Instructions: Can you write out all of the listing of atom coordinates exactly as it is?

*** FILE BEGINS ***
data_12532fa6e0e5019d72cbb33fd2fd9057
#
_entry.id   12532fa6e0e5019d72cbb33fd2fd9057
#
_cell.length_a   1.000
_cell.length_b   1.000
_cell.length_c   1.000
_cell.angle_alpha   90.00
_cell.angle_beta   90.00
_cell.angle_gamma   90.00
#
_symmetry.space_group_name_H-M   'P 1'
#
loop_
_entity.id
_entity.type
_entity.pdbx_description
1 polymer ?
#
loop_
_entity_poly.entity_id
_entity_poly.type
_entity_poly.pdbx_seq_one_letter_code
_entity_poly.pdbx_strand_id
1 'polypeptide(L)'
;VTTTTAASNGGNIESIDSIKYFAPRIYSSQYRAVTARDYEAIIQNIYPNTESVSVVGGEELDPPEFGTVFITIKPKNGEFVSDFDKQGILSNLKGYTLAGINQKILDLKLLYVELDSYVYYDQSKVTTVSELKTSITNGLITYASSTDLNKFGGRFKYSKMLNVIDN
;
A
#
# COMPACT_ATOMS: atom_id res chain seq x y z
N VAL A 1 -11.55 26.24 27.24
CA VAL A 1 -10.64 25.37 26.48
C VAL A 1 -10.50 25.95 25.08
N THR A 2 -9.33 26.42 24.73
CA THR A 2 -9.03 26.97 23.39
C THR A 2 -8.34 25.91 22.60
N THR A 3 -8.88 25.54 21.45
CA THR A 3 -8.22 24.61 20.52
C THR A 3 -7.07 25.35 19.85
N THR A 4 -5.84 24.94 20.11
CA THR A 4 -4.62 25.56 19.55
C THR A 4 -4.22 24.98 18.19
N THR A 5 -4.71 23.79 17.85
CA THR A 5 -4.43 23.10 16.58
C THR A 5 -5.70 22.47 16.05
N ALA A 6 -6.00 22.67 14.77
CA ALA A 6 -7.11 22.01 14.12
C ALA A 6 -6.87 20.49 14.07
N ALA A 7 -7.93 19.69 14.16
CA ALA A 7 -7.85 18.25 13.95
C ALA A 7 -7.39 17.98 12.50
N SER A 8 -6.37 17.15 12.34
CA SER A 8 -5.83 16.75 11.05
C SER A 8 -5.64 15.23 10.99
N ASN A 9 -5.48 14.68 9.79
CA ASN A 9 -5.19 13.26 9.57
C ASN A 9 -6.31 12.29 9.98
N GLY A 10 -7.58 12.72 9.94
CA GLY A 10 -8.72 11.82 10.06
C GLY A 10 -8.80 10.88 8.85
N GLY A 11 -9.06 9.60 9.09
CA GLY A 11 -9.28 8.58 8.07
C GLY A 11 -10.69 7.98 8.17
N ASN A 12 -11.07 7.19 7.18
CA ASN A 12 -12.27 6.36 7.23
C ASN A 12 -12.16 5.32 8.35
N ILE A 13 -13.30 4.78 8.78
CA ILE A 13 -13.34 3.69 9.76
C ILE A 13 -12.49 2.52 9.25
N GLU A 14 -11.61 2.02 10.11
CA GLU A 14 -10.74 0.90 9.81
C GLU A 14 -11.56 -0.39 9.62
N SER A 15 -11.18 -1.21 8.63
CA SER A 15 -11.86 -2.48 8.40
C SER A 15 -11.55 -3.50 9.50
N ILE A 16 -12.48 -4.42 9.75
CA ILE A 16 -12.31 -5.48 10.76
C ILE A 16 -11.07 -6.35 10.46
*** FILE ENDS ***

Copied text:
data_12532fa6e0e5019d72cbb33fd2fd9057
#
_entry.id   12532fa6e0e5019d72cbb33fd2fd9057
#
_cell.length_a   1.000
_cell.length_b   1.000
_cell.length_c   1.000
_cell.angle_alpha   90.00
_cell.angle_beta   90.00
_cell.angle_gamma   90.00
#
_symmetry.space_group_name_H-M   'P 1'
#
loop_
_entity.id
_entity.type
_entity.pdbx_description
1 polymer ?
#
loop_
_entity_poly.entity_id
_entity_poly.type
_entity_poly.pdbx_seq_one_letter_code
_entity_poly.pdbx_strand_id
1 'polypeptide(L)'
;VTTTTAASNGGNIESIDSIKYFAPRIYSSQYRAVTARDYEAIIQNIYPNTESVSVVGGEELDPPEFGTVFITIKPKNGEFVSDFDKQGILSNLKGYTLAGINQKILDLKLLYVELDSYVYYDQSKVTTVSELKTSITNGLITYASSTDLNKFGGRFKYSKMLNVIDN
;
A
#
# COMPACT_ATOMS: atom_id res chain seq x y z
N VAL A 1 -11.55 26.24 27.24
CA VAL A 1 -10.64 25.37 26.48
C VAL A 1 -10.50 25.95 25.08
N THR A 2 -9.33 26.42 24.73
CA THR A 2 -9.03 26.97 23.39
C THR A 2 -8.34 25.91 22.60
N THR A 3 -8.88 25.54 21.45
CA THR A 3 -8.22 24.61 20.52
C THR A 3 -7.07 25.35 19.85
N THR A 4 -5.84 24.94 20.11
CA THR A 4 -4.62 25.56 19.55
C THR A 4 -4.22 24.98 18.19
N THR A 5 -4.71 23.79 17.85
CA THR A 5 -4.43 23.10 16.58
C THR A 5 -5.70 22.47 16.05
N ALA A 6 -6.00 22.67 14.77
CA ALA A 6 -7.11 22.01 14.12
C ALA A 6 -6.87 20.49 14.07
N ALA A 7 -7.93 19.69 14.16
CA ALA A 7 -7.85 18.25 13.95
C ALA A 7 -7.39 17.98 12.50
N SER A 8 -6.37 17.15 12.34
CA SER A 8 -5.83 16.75 11.05
C SER A 8 -5.64 15.23 10.99
N ASN A 9 -5.48 14.68 9.79
CA ASN A 9 -5.19 13.26 9.57
C ASN A 9 -6.31 12.29 9.98
N GLY A 10 -7.58 12.72 9.94
CA GLY A 10 -8.72 11.82 10.06
C GLY A 10 -8.80 10.88 8.85
N GLY A 11 -9.06 9.60 9.09
CA GLY A 11 -9.28 8.58 8.07
C GLY A 11 -10.69 7.98 8.17
N ASN A 12 -11.07 7.19 7.18
CA ASN A 12 -12.27 6.36 7.23
C ASN A 12 -12.16 5.32 8.35
N ILE A 13 -13.30 4.78 8.78
CA ILE A 13 -13.34 3.69 9.76
C ILE A 13 -12.49 2.52 9.25
N GLU A 14 -11.61 2.02 10.11
CA GLU A 14 -10.74 0.90 9.81
C GLU A 14 -11.56 -0.39 9.62
N SER A 15 -11.18 -1.21 8.63
CA SER A 15 -11.86 -2.48 8.40
C SER A 15 -11.55 -3.50 9.50
N ILE A 16 -12.48 -4.42 9.75
CA ILE A 16 -12.31 -5.48 10.76
C ILE A 16 -11.07 -6.35 10.46